One of the things we seek to do on Path of Renewal is encourage others to listen to what God is asking of them in their current context - and, having discerned that, to step into that role at God's invitation.
There is no scarcity of God's gifting but sometimes a reluctance or fear or simply blindness on our part to celebrate and release those gifts in others. And that's just part of the adaptive challenge that we are being forced to confront at this stage of our journey in faith.
Often our default mode is, when we see a gap, to seek to plug that gap, a simple, technical fix. Such fixes, however, do not generate capacity in others but help to shore up the myth of our usefulness based on the authority or position of leadership that we hold.
Developing and nurturing spiritual practices that make space to listen to God is an important task to be engaged in both as individuals and as a community. And spending time with the ancient stories of God's people in our sacred texts alert us to signposts that provide way markers for today. There are plenty of stories of the people of God stepping into unlikely leadership roles demanded of them as they journeyed with God learning how to be God's people in each place and time.
One of the things Rabbi Jonathan Sacks in his book Lessons in Leadership, explores is the journey of the Israelites from Egypt to the Promised Land, charting the journey Moses made as he grew into leadership:
One illustration he uses is the description of how, early on the journey, the people complain to Moses about the lack of food and Moses provides food - with God, manna is provided. Moses meets a technical challenge at that stage. The people need food, Moses speaks to God and food is provided.
However, a bit further on in the journey, when the people complain about food again, Moses despairs. He asks God to let him die because he cannot carry this burden. Why such a different response?Because Moses recognises this as a deeper test of his leadership. This is no longer simply about food. It's a revelation of some of the hard battles that are before him, not just taking the people out of Egypt but taking Egypt out of the people!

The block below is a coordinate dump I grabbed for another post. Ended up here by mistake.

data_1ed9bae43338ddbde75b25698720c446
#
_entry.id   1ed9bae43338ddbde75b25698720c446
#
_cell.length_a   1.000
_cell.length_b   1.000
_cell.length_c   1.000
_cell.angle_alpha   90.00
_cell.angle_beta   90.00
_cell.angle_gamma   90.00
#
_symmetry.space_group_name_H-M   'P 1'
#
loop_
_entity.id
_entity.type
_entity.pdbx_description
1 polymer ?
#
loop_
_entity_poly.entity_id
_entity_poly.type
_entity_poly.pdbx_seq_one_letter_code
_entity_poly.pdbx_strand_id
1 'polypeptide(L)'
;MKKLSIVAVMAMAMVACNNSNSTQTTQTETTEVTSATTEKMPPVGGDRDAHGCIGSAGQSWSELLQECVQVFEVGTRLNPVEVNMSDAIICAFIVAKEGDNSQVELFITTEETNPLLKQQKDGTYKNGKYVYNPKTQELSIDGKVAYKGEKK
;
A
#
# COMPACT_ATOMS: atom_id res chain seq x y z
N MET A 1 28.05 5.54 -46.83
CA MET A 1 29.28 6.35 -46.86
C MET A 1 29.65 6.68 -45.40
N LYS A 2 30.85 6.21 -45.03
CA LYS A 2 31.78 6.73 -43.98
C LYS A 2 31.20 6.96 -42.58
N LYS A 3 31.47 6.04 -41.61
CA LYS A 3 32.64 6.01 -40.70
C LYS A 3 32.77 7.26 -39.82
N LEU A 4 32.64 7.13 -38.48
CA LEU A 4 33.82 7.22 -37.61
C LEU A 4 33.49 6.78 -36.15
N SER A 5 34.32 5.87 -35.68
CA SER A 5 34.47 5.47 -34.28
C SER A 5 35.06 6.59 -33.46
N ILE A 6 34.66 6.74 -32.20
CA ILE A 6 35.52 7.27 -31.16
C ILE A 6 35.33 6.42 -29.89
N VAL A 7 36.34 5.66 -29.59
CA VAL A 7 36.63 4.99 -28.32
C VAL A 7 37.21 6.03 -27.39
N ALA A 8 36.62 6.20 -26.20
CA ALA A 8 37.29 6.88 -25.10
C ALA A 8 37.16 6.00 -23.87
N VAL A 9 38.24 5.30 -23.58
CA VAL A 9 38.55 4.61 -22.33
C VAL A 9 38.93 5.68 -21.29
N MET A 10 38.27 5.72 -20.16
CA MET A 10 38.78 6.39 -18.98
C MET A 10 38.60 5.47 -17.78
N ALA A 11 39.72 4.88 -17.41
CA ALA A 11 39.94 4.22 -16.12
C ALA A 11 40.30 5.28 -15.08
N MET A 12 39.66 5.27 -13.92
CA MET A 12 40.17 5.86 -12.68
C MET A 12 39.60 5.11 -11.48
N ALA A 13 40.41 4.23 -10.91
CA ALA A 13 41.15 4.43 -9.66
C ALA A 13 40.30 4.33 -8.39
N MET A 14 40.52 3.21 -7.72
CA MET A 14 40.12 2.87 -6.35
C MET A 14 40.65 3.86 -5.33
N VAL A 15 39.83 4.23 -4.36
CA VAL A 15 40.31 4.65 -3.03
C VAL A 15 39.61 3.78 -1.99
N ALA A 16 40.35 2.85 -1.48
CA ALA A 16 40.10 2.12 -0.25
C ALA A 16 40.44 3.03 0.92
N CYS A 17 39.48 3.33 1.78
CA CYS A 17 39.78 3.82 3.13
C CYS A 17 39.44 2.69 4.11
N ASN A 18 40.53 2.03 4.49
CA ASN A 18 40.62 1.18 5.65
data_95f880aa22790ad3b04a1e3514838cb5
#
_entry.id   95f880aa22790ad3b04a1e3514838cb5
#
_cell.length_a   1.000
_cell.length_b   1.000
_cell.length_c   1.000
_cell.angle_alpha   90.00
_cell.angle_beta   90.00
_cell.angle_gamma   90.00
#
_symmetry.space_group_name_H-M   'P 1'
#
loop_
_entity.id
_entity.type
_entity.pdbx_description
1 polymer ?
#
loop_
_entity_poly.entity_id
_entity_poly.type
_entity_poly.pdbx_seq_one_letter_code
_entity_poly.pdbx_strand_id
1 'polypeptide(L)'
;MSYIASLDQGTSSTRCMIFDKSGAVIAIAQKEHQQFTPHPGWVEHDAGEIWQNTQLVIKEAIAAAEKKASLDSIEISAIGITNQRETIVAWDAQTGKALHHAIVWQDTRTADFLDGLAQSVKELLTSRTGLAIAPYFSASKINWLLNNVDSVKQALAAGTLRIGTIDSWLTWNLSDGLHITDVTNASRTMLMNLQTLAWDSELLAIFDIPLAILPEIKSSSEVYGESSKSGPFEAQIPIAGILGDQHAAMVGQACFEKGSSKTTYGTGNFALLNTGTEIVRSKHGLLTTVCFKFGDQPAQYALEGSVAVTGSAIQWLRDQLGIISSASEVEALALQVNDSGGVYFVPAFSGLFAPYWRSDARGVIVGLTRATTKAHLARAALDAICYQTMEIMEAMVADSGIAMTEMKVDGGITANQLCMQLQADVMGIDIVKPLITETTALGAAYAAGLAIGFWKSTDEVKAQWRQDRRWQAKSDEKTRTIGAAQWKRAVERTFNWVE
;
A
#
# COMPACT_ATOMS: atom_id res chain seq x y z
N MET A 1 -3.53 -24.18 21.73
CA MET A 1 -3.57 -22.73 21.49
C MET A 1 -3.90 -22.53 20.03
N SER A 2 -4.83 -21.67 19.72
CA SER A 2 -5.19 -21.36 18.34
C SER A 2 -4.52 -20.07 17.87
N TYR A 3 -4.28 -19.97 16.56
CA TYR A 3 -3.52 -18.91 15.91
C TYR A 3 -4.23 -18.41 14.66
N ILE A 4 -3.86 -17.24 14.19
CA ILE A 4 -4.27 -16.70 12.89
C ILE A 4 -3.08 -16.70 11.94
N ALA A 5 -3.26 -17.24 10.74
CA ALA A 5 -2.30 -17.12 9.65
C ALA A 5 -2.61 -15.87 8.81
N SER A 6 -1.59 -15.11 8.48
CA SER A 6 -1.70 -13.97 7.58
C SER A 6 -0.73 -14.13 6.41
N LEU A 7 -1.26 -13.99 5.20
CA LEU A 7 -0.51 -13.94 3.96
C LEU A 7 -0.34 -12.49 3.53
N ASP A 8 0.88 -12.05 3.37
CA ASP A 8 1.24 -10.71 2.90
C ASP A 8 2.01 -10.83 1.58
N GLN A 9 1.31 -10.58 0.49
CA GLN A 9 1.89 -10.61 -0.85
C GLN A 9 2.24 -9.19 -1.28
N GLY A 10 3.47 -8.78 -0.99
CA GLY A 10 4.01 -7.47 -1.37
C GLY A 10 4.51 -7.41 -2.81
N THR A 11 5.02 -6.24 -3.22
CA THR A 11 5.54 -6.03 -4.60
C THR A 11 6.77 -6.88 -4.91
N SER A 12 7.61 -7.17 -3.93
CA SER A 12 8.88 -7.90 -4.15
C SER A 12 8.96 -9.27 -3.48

It is at that point that Moses realises that simply plugging the gap, supplying food is not enough. He is now faced with an adaptive challenge, that of changing the hearts and minds of the people he leads, equipping them to be strong and resilient, ready to face what lies ahead on the journey. They too need to develop leadership skills rather than constantly succumbing to authoritarian figures who, albeit cruelly, have supplied their needs as a people in slavery.
Leadership requires grace that can accommodate the anger of people resistant to change. It also brings out, releases and encourages gifts of leadership in others.
Leadership takes seriously the possibility of learning from all sorts of unexpected sources, being prepared, even expectant for our own growth as well as celebrating growth in others.
Leadership distinguishes between technical and adaptive challenges and recognises that there are often others who are better equipped than we are to take on a task and helps facilitate the recognition and use of different gifts that build up the body of Christ.
Leadership that embraces humility and vulnerability is more suited to responding to adaptive challenges. That is the kind of leadership we seek to embolden and encourage today.
But speaking the truth in love, we must grow up in every way into him who is the head, into Christ, from whom the whole body, joined and knit together by every ligament with which it is equipped, as each part is working properly, promotes the body’s growth in building itself up in love.